The concluding section of the book offers policy recommendations in three chapters: making school to college programs work, the effect of parental involvement, and a reflective examination of evaluation challenges in college preparation programs. The final chapter by William Tierney offers a valuable framework to use in thinking about how to evaluate college preparation programs-one that is based on three straightforward steps: identifying whom the program serves, determining the indicators of student success, and defining the indicators of organizational effectiveness. Tierney suggests that a longitudinal database on the targeted student populations across organizations must be maintained if meaningful evaluation is to be done. Multiple measures of evaluation are necessary and Tierney warns that one such evaluation a year is probably the maximum, given the effort involved in evaluation and the disruption such reviews cause. Finally, he urges that ongoing evaluation of cost and communication of program effectiveness are necessary if the program evaluation is to be worthwhile.

This collection of essays reflects the difficulties inherent in evaluation research in this area. The programs that have been tried (and there are many) have not been carefully evaluated. A meta-evaluation of pre-college programs cries out to be done. The essays describe some of the ways in which the programs are structured and suggest elements that might determine success, but the lack of measurement and data continue to trouble practitioners. The final chapter by Tierney points the direction to better evaluation, and it may be that in the time since the book was published, the requisite long-term, cross-organizational analysis has been done, so that it is now possible to say what really works in terms of increasing degree attainment.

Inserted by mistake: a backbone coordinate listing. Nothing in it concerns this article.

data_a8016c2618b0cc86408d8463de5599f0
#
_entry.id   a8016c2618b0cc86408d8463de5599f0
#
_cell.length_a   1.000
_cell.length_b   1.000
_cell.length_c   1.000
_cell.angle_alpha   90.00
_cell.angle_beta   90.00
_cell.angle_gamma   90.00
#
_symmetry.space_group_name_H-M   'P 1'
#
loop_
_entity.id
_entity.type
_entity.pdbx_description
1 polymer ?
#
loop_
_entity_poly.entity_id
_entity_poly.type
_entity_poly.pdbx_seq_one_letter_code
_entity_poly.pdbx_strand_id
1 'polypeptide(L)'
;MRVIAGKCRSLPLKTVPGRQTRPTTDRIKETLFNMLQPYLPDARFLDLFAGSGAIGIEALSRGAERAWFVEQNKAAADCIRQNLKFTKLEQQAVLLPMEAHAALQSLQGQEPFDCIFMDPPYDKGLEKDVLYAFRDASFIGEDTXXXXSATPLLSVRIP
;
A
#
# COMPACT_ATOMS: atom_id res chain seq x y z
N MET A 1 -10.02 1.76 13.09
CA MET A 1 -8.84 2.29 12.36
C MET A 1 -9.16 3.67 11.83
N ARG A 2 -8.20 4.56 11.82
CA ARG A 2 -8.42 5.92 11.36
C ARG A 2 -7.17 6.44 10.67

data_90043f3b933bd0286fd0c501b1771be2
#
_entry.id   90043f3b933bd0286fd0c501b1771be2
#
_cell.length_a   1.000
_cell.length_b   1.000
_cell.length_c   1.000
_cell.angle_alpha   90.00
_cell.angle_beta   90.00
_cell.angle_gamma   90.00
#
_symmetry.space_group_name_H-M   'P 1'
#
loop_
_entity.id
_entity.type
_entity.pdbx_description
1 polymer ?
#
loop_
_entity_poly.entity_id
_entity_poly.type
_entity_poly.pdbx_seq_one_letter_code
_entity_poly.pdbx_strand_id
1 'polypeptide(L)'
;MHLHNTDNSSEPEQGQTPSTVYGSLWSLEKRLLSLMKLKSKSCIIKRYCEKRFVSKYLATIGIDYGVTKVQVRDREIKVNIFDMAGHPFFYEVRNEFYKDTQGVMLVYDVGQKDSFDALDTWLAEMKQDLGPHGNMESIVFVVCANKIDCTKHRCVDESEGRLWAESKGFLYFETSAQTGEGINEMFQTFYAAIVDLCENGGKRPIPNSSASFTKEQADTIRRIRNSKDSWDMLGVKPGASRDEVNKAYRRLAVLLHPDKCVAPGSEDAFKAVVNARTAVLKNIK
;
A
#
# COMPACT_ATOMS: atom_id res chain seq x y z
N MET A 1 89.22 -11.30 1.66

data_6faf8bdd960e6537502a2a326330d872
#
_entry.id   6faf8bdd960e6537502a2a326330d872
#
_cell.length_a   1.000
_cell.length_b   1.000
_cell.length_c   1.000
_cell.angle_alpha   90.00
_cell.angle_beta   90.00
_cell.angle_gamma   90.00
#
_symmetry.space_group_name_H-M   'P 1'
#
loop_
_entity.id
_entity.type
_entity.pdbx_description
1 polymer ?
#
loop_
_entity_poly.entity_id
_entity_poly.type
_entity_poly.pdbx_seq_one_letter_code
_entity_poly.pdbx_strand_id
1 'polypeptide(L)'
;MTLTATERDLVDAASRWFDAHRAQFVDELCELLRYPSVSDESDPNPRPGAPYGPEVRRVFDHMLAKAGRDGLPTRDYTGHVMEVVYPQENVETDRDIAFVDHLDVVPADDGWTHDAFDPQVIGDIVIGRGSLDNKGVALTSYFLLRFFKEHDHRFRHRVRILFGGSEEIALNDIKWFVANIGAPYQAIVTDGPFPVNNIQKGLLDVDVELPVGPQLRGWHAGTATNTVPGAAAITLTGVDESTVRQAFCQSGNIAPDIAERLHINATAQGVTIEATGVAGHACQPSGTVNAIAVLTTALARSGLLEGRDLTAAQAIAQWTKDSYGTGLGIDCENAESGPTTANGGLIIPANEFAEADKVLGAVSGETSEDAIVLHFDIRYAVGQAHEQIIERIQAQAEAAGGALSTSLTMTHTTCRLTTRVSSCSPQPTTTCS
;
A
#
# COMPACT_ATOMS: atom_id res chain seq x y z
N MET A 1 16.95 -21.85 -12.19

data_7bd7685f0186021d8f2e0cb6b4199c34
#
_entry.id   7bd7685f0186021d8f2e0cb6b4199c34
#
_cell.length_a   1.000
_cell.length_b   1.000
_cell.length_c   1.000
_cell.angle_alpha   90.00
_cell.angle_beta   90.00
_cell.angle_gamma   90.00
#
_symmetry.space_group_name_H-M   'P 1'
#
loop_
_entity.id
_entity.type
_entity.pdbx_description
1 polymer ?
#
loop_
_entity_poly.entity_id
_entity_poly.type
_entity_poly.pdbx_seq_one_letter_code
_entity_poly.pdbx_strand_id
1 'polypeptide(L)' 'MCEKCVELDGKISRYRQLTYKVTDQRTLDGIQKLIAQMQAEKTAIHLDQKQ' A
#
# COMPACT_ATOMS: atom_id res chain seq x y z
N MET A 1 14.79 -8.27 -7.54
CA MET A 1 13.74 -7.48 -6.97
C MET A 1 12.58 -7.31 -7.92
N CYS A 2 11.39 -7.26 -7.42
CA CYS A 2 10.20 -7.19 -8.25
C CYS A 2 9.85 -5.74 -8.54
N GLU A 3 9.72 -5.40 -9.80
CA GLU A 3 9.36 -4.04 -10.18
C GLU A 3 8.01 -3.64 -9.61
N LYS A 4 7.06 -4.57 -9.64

Access remains a difficult issue; many of the pre-college programs described in this volume affect only a small number of students, focus on changes to the schools themselves, and have undocumented outcomes. We are reminded again of the complexity of this issue and the need to turn to the data to see where real and lasting changes can be made. This volume points to conceptual models and again shows the weakness of the data on these programs. A clear path to increasing success is still not apparent, although this volume suggests elements that need to be included. Good, long-term research is badly needed in analyzing pre-college programs.